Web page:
Wednesday, April 16, 2008

View from train station of the Goddess of Mercy in Ofuna

Bottom of steps

Seiko in front of statue

Shopping street in Kamakura

Cute straw piggy

Kids in local parade

Parade performer

Notice the poles that are being used to hold the ladder upright while the performer does his stunts!

Shrine in Kamakura

People carrying traditional boxes to the shrine

Pick a crosswalk, any crosswalk!

Garden at Hase-dera temple

Statues are placed here to honor elderly people and the souls of unborn children

Here you can pray to the fox gods for help and good fortune with your business practices.

View of the beach in Kamakura from the Hase-dera temple

Hello! Things are good here. I posted a bunch of new photos I took on Sunday on a trip to Kamakura with my friend Seiko. We had a great time sightseeing, and Seiko was an awesome tour guide. This was my second trip to Kamakura. I went there with Zach on my first visit to Japan in April 2006 and really enjoyed it then too, but this time I was able to do a bit more exploring and see a local parade as well.

We took the train, and on our way to Kamakura we stopped in Ofuna to visit the statue of the Goddess of Mercy. She is so huge and amazing, and I think this was my favorite part of the day. We were the only ones there at the time because the weather was kind of drizzly and yucky. It eventually stopped raining though, and the rest of the day was fine.

Once we got to Kamakura, we walked to the shopping district and had lunch at a small cafe. Our lunch made me laugh, because it consisted of German sausages on small rolls. They tasted great, but it seemed a bit odd to be eating German sausages in Japan! This little cafe was also where I had my funny moment of the day, and I thought Seiko was going to fall over from laughing so hard. They were giving out free samples of salami, and I was distracted by something and grabbed a toothpick to pick up the salami. Unfortunately I did not realize that I was grabbing a toothpick from the discard pile. The poor guy giving out the samples didn't know how to tell me to stop, and he got all freaked out. Seiko managed to stop me at the last second, but that poor guy almost had a heart attack in the meantime. I laughed at myself, of course, and took a clean toothpick. Afterward, I saw him dump out the contents of his bowl of used toothpicks. He was probably worried that some other crazy American would come along and do the same thing!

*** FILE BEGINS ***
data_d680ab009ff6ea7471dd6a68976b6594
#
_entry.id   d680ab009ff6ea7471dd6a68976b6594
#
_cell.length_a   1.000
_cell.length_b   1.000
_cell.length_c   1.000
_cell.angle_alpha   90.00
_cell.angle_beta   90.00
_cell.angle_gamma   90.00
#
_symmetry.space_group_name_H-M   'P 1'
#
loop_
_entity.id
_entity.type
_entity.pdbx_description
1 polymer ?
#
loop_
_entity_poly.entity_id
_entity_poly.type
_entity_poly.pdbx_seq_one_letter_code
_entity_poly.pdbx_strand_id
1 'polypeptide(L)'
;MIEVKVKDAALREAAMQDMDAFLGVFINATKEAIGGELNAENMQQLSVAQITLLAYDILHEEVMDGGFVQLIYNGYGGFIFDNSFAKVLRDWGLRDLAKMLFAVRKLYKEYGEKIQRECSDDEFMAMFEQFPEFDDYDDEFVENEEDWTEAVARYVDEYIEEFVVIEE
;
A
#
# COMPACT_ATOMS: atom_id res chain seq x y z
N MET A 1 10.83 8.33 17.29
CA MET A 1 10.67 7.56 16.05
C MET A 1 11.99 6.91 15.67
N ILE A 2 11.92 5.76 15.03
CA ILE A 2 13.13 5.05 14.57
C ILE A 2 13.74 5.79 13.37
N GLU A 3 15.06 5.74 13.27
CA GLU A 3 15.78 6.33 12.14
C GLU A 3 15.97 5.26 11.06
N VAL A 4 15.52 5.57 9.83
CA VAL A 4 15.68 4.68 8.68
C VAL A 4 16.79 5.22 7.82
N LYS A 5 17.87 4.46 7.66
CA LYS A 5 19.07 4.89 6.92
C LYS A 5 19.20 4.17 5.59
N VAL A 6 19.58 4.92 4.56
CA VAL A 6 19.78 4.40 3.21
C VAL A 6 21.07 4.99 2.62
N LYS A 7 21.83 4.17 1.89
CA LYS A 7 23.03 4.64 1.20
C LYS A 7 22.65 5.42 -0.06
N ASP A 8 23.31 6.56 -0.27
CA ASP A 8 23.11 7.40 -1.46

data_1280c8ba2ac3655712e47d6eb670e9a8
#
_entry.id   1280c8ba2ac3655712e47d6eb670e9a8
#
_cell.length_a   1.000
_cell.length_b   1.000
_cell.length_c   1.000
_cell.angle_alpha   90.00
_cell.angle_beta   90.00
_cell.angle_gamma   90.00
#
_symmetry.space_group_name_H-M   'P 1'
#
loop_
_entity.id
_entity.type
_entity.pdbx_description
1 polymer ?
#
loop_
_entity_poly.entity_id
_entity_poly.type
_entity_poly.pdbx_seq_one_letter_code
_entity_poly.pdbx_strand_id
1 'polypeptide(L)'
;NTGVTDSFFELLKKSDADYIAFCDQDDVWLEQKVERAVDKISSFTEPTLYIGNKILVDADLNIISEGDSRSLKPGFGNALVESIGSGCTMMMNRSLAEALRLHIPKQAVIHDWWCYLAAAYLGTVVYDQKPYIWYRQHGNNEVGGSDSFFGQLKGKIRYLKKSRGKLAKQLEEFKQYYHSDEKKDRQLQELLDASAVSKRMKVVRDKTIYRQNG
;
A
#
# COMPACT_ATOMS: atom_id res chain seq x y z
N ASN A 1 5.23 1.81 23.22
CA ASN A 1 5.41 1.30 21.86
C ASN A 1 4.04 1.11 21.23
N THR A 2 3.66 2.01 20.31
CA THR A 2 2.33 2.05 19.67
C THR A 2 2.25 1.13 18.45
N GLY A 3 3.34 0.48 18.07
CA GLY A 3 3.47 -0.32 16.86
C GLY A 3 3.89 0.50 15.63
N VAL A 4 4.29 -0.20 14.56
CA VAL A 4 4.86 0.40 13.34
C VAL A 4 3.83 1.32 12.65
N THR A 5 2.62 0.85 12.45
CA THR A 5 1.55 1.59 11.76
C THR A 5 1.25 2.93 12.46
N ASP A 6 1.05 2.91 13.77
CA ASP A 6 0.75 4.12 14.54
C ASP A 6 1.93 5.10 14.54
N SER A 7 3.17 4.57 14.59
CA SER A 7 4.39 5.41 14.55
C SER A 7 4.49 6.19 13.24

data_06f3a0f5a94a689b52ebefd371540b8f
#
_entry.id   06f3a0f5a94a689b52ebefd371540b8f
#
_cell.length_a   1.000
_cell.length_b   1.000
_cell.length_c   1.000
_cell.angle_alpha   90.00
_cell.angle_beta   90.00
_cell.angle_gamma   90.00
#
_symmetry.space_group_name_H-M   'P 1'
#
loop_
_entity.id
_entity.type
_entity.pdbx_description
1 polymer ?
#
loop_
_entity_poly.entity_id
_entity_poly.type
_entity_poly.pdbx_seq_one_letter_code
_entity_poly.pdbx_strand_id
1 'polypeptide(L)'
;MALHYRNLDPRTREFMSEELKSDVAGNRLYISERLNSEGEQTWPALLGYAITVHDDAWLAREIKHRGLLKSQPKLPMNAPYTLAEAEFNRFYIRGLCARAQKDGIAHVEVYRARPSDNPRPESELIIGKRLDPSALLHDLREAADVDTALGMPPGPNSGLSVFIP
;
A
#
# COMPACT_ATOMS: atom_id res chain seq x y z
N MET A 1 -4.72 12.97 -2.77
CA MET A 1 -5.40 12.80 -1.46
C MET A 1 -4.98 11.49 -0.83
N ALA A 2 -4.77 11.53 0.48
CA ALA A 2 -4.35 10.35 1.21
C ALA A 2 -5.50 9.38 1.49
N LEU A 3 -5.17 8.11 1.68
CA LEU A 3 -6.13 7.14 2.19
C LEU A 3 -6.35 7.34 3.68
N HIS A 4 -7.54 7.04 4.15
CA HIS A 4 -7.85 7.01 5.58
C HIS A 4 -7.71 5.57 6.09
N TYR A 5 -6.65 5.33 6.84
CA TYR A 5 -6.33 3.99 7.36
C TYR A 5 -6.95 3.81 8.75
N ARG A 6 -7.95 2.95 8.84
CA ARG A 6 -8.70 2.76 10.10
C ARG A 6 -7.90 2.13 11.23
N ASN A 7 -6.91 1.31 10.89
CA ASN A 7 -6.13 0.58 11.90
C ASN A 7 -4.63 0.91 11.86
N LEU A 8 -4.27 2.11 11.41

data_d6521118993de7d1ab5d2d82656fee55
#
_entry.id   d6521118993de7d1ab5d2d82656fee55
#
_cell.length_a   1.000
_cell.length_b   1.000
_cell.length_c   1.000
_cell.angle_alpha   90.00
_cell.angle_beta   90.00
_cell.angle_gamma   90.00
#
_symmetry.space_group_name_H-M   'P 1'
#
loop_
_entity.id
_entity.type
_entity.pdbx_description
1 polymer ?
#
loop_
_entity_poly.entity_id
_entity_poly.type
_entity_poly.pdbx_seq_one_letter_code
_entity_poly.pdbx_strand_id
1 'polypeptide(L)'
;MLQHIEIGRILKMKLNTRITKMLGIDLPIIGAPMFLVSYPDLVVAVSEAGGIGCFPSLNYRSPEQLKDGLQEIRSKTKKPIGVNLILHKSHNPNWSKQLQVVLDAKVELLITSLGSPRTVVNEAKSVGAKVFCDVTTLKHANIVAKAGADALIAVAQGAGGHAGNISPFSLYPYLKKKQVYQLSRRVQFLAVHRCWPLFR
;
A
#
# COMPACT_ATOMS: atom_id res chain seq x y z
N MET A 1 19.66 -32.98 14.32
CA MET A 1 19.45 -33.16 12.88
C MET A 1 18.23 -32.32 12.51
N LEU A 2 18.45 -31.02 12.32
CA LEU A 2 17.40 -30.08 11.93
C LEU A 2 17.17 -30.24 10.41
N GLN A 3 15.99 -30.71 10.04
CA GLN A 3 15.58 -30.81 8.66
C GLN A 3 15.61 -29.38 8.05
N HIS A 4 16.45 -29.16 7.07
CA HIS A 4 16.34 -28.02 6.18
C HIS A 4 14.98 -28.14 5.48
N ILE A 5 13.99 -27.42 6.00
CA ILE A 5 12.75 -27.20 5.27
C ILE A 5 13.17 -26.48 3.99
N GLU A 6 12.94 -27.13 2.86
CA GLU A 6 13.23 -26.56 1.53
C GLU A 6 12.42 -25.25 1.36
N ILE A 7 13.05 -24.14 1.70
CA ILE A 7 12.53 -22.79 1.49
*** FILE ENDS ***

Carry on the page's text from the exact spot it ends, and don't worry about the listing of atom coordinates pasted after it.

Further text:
Kamakura is a popular destination, and it is famous for being the capital of Japan's first military government. A flyer that I picked up explained that it has been the center of Zen Buddhism for hundreds of years and is known for its numerous temples and shrines. We were able to visit a few of them, but there are many, many more.

In the afternoon, the locals held a parade. I took a bunch of pictures of groups of people carrying decorated wooden boxes on their shoulders. Seiko explained that they carry a god inside the box, and they walk it up to the shrine.

After the parade, we took a local train to the Hase-dera temple. Here they have many statues of gods, including the god of wealth and the goddess of music. They also have a very touching building where people can place small stone statues to comfort the souls of unborn children and honor the elderly.

For the last leg of our trip home, Seiko had us take the bus. I told her that I could take the train, but she wanted me to learn how to take the bus. The was my first bus experience in Japan, and I was a bit nervous. Seiko got off a few stops before me, but I didn't have any problems getting home. Yay!

I had a great day, and it was so nice of Seiko to give me a personal tour of Kamakura. I learned a lot and came home with many things to share with Zach. He couldn't join us on this trip because he had to work, but I hope that we can go back again together and he can see these extraordinary sights too.


Anonymous said...

Wow---that looks like it was a fun trip. I'm a little mystified by the Hot Ice sign. ?? Is it dry ice? The garden you went to looks beautiful. ---Carol

Ellen said...

Hey, Carol. I think Hot-Ice refers to a coffee drink that you can get either hot or over ice. I say this because of previous experiences I've had here ordering coffee.